Eleven Secrets to Entrepreneurial Success
Published in Hauppauge Reporter, December 2017 issue, by Janine Haas Mejeur-Haas Communications, Inc.
Forces both inside and outside of business work constantly to rip an organization apart. Suppliers and customers bargain for price advantage thereby squeezing margins; employees have wants and needs that must be fulfilled; layer upon layer of government regulation must be navigated and taxes must be paid. Substitute products and new competitors relentlessly threaten the company's position in the marketplace and all that stands between success and the harsh consequences of advancing entropy is vision and leadership – oftentimes that of just one person, the CEO.
Fortunately, there is no shortage of sound business leadership on Long Island. "We have some of the world's finest business minds and most capable leaders right here on Long Island," HIA-LI President Terri Alessi-Miceli remarked.
Many members of the HIA-LI either are, or aspire to become, a CEO. On November 8th, at a breakfast at the Stonebridge Country Club, attendees were given insight into the qualities that propel otherwise ordinary people into the ranks of CEO. From the roundtable discussion at this event, we've identified the top qualities that define the successful CEO:
Be Humble, Be Bold – "Think big, but act small," Chris Valsamos, President and CEO of Castella Imports, Inc. suggested. "If you are doing a good job, you don't need to seek recognition. It will come to you." Gregg Schor, CEO of Protegrity Advisors, LLC, further commented that, "CEOs should be confident enough to surround themselves with people smarter than themselves who will challenge the status quo."
Be Adaptive – Karen Frank, Executive Vice President of The Omnicon Group in charge of east coast operations, commented on being prepared for sudden change. "Three weeks ago, we were catapulted from being a small, private Long Island business to being a large, publicly-traded organization. You must be able to adapt quickly to change."
Be Responsible – Make decisions with care. "You are now responsible for thousands of lives both inside and outside the company. The impact of your decisions is magnified," Valsamos cautioned.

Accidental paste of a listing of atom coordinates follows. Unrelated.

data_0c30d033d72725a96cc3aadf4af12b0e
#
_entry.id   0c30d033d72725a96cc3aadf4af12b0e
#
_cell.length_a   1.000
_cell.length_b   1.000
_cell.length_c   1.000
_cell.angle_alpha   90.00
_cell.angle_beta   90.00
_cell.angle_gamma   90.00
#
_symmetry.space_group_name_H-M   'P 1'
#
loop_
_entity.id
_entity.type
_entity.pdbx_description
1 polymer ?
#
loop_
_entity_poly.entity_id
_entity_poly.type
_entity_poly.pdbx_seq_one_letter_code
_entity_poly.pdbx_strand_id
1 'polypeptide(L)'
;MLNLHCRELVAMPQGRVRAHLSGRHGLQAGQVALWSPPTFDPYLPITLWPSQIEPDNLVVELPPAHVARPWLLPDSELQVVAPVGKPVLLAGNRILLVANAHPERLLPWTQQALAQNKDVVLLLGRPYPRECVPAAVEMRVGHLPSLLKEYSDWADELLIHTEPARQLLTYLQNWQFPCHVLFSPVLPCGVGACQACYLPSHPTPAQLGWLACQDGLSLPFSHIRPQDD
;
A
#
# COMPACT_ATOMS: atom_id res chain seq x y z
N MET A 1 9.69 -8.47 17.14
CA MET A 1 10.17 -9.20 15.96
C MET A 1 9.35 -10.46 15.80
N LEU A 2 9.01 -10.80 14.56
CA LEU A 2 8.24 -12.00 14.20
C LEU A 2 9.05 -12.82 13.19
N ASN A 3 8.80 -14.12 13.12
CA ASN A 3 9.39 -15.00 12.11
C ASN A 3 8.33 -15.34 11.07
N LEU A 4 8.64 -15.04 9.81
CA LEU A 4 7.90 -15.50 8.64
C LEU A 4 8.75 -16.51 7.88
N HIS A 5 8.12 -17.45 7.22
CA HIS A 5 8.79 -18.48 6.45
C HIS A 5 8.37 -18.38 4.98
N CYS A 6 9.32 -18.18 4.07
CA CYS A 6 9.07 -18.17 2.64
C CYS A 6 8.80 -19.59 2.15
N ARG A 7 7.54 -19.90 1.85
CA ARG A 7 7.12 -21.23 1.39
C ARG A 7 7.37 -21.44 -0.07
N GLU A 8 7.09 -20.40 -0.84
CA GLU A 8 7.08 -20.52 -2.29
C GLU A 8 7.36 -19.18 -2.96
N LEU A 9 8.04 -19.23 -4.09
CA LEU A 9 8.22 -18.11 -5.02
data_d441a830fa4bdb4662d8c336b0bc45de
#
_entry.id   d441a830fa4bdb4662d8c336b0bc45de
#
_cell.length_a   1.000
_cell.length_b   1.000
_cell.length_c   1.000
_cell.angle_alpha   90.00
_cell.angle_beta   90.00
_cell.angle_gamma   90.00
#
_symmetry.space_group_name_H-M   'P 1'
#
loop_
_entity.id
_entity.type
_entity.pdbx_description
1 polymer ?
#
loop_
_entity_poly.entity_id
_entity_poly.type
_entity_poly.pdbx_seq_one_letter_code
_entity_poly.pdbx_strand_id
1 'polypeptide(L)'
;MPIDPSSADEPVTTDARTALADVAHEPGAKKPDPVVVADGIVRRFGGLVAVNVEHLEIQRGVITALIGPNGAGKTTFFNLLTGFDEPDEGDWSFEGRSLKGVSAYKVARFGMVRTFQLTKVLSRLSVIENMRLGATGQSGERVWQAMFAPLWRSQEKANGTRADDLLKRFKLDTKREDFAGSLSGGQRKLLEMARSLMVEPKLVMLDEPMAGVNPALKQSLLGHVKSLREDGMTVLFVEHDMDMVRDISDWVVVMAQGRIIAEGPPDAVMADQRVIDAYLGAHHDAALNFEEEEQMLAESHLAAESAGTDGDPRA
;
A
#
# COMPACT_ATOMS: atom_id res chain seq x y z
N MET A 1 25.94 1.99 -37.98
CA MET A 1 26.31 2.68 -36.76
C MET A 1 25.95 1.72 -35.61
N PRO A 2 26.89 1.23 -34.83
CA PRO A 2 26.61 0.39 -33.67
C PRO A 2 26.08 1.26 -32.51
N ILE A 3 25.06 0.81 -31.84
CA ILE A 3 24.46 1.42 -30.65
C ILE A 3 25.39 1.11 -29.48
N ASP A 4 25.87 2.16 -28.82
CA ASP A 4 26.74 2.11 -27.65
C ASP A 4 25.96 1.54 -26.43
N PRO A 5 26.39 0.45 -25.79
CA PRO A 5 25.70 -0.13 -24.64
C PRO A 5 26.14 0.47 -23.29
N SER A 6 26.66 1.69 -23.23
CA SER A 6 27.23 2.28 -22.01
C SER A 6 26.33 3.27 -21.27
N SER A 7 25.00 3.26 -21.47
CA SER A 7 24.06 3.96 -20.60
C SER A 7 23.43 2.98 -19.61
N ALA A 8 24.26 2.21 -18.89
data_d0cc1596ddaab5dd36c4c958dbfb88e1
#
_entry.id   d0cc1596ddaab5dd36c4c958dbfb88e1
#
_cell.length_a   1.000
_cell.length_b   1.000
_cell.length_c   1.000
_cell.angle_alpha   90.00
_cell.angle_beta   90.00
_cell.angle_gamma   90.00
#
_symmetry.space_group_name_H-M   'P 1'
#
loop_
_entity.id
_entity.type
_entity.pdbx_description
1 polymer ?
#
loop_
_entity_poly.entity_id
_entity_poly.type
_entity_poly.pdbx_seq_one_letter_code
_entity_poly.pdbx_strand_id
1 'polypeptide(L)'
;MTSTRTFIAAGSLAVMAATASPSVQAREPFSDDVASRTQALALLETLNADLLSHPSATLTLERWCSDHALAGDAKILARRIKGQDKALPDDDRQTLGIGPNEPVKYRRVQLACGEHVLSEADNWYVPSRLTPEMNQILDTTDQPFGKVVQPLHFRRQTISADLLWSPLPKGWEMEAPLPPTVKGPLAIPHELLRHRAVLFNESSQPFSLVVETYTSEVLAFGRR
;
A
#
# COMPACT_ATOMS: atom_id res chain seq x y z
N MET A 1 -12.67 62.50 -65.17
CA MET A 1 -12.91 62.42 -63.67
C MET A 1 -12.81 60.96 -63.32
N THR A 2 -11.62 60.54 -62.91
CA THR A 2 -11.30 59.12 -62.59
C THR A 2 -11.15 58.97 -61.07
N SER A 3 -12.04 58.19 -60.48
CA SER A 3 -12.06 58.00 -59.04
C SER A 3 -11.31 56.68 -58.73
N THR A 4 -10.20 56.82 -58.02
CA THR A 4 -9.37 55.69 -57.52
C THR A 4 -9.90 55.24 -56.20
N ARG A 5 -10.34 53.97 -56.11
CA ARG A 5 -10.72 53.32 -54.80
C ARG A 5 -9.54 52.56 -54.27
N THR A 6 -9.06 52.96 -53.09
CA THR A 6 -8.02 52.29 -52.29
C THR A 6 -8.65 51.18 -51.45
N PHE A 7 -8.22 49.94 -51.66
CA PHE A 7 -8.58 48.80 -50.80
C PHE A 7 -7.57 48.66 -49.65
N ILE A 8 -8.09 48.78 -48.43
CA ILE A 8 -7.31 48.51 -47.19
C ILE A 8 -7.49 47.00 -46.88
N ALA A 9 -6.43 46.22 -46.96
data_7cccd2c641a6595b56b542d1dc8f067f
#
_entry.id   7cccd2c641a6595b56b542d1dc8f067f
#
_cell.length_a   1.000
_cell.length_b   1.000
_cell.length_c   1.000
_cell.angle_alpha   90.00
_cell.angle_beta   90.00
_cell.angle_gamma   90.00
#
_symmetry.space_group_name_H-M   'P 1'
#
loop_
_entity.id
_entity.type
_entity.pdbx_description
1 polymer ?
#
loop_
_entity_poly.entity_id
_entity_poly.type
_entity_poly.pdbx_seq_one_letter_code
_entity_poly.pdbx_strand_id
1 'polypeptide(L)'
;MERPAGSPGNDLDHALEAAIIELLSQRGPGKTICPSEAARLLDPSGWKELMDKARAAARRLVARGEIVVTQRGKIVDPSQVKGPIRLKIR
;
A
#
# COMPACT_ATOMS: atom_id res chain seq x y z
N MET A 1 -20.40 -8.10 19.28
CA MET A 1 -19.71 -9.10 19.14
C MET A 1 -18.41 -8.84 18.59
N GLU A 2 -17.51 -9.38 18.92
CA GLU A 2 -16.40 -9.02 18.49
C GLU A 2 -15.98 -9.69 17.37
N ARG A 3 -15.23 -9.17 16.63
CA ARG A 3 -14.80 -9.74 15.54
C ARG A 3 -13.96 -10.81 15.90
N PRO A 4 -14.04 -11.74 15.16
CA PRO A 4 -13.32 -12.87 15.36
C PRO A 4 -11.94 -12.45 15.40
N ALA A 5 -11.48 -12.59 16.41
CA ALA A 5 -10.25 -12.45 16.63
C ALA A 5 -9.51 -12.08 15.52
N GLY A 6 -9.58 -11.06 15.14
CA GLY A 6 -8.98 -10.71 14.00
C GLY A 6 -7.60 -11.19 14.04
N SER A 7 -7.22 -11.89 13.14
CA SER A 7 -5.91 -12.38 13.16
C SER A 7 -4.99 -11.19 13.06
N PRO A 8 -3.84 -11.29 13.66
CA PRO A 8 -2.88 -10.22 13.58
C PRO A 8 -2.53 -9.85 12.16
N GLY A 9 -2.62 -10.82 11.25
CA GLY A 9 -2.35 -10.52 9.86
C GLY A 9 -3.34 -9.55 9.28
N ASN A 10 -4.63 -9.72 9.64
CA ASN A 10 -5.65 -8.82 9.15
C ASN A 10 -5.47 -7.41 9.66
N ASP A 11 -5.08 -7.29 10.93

Be Empathetic – "The people who come to us are struggling with profoundly painful experiences and require us to teach them how to navigate some difficult minefields. Sometimes the best course of action is to just listen," says Paula Fries, COO at the Association for Mental Health and Wellness. Her organization works with anywhere from three-to-five-thousand people a year, many of whom are veterans and suffer from PTSD.
Be Self-Aware – Moderator Joe Campolo, Managing Partner of the law firm Campolo, Middleton & McCormick, LLP, remarked on the need to be aware of oneself, "The first step in understanding others is in understanding ourselves – what motivates us, what drives us to achieve our goals."
Be Competitive – Any company must first be profitable, otherwise its obligations to constituents, including those in the community, are moot. "We wish to make a difference in the lives of individuals and their families," Paula Fries said. "In order to do that, our business must remain viable in a very competitive healthcare market."
Be Responsible – Identify your place in the community and share in its growth and success. "We promote volunteer work on the part of our team members and allow them to do it on company time," Castella's Chris Valsamos said. "We also keep our people moving on the path forward by paying for their tuition as they upgrade their skills."
Be Transparent – Being transparent and communicating to employees that which is expected of them and their role in the success of the company is critical. "I'm fortunate to have a great team of people to work with. I give them clear roles and responsibility and the latitude to execute," says Schor. "We have an annual, formal process where we ask our employees to write a self-assessment of how they think they are doing and compare that with management's to be sure everyone is on the same page," says Frank.
Be Innovative – Thinking out of the box can be key to future success. Frank took a five-year hiatus from her Wall Street job in IT Support to raise a family. Fries graduated from college with a teaching degree at a time when those jobs were becoming scarce. Both were confident in their ability and were able to reinvent themselves and adapt their skills to attain top positions in completely different industries.
Be Disciplined - At the end of the day a company must be profitable to remain viable and competitive. "Like it or not, our GDP and economic growth is what keeps us safe and the world in balance. If we ratchet that down, it's a huge security risk. Productivity must come first because it's what keeps us economically and physically safe as a country," declared Campolo.
Perhaps the most important attribute was to be decisive, which is derived from a Latin word meaning "to cut off." Warren Buffett once said that the best CEOs spend most of the day saying no to people. We should keep in mind that saying no is really a decision. Set realistic goals for your company and for your employees – then get to work on achieving them. It takes a special person to be a CEO.
It seems to us that the major difference between the CEO and the rest of us is that, after making a decision, they cut and get it done. While others are still thinking about it, they're already doing it.